What’s on my to-read list
I’ve got a bunch of things on my list – everything from complete quick, one-time reads like my favorite manga series to, essentially, textbooks, plus philosophical essays, literary fiction and anything in between.
Some were recommendations from friends, others things I found whiling away the hours in used bookshops (a kind of big pastime of mine), and yet others are related to online courses I’m taking. Just for fun, here’s a look at 10 of my top “want to reads,” in no particular order, from my collection of physical and digital books:
- Eleanor and Park by Rainbow Rowell
- Heads in Beds by Jacob Tomsky
- Fool by Christopher Moore
- How Music Works by David Byrne
- The Good Luck of Right Now by Matthew Quick
- Dumbing Us Down by John Taylor Gatto
- Lucky Wander Boy by D.B. Weiss
- The Great Influenza by John M. Barry
- The Disappearing Spoon by Sam Kean
- Love 2.0 by Barbara Fredrickson
And that’s just a start…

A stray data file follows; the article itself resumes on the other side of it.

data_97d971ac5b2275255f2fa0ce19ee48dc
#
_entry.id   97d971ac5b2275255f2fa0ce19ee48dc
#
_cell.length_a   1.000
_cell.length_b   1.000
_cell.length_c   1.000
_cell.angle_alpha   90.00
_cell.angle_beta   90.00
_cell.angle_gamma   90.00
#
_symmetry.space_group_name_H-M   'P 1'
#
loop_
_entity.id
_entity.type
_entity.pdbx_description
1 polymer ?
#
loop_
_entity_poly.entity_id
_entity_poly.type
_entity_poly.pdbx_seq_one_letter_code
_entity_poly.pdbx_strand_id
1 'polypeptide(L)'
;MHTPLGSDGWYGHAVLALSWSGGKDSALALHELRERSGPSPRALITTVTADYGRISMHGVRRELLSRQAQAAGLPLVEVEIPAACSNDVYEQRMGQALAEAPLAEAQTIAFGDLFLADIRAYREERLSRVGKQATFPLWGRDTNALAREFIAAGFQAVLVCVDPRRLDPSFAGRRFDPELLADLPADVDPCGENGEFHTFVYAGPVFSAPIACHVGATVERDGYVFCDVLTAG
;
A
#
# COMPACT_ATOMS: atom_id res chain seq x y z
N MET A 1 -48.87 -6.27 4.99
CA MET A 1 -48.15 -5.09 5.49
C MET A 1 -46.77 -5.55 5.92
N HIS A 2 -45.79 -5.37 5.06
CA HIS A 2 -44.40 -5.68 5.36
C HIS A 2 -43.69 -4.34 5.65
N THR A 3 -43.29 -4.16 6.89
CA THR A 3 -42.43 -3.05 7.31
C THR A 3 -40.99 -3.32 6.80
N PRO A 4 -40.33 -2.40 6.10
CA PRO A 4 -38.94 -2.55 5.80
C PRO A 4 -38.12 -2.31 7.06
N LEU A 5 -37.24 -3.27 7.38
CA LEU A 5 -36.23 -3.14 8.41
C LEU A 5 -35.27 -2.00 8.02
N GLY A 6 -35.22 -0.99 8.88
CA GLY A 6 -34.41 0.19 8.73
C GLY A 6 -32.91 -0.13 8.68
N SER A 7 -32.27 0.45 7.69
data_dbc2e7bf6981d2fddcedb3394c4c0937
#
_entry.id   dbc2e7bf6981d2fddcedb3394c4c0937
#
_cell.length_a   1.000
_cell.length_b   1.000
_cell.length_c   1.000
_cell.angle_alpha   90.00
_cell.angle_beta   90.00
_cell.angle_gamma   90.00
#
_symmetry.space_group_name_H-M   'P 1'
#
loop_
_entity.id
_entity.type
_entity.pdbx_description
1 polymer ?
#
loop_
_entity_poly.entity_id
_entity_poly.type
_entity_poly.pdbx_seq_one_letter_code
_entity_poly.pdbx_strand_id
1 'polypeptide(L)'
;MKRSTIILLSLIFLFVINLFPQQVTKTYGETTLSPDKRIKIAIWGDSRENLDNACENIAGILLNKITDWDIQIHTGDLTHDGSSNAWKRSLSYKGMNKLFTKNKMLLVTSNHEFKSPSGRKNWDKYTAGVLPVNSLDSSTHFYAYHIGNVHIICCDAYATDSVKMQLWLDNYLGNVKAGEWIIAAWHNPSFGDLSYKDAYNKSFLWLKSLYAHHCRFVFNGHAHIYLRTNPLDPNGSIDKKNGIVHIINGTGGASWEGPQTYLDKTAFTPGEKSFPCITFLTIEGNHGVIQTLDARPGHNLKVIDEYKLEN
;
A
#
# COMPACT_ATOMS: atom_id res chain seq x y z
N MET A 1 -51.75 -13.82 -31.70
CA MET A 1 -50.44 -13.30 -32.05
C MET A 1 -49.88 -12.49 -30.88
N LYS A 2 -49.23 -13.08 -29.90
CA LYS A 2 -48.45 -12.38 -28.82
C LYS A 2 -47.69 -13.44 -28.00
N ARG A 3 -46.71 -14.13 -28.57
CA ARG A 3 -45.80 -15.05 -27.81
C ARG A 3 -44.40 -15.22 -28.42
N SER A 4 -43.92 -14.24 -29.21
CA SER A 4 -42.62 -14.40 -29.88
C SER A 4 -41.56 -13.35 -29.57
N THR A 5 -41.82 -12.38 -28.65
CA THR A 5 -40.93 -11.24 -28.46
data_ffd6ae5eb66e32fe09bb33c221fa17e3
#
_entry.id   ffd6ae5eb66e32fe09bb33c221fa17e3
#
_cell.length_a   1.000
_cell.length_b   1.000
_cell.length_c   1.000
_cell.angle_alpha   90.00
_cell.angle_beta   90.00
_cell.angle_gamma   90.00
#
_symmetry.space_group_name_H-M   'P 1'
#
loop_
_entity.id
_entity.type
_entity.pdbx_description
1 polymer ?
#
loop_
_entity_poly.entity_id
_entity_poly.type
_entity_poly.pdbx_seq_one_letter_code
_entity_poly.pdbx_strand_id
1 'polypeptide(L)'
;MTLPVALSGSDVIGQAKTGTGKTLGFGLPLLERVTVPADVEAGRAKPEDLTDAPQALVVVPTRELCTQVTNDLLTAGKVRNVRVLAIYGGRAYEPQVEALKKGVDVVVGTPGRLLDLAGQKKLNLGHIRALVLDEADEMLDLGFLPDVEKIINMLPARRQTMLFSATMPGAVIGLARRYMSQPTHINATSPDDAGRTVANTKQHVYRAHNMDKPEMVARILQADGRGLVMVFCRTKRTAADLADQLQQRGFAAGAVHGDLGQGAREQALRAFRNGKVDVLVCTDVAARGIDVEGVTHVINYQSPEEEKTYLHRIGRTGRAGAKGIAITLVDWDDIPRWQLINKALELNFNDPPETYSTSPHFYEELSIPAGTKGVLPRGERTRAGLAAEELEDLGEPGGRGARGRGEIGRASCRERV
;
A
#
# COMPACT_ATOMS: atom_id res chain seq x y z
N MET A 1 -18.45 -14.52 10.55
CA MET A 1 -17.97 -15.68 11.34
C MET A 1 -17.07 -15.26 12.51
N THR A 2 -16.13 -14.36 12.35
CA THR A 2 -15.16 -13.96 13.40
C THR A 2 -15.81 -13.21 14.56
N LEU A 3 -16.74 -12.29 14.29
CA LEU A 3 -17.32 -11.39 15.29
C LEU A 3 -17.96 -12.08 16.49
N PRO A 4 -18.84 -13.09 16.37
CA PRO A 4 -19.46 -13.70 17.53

Making myself a priority
The thing all these books have in common are that I really want to read them. They’re not just time-fillers or assignments or things for work. Maybe that sounds obvious, but it gets to the core issue that I’m struggling with here:
I’m not the best at making my own wants a priority. I make lists of lots of things, but I don’t do a good job of balancing even simple self-care things like reading books I enjoy with the daily grind. And it’s not that I “don’t have time” – it’s that, when I do have time, I’m so paralyzed by the pile of things I might do that I don’t do any of them, instead whiling away my time playing Candy Crush or whatever.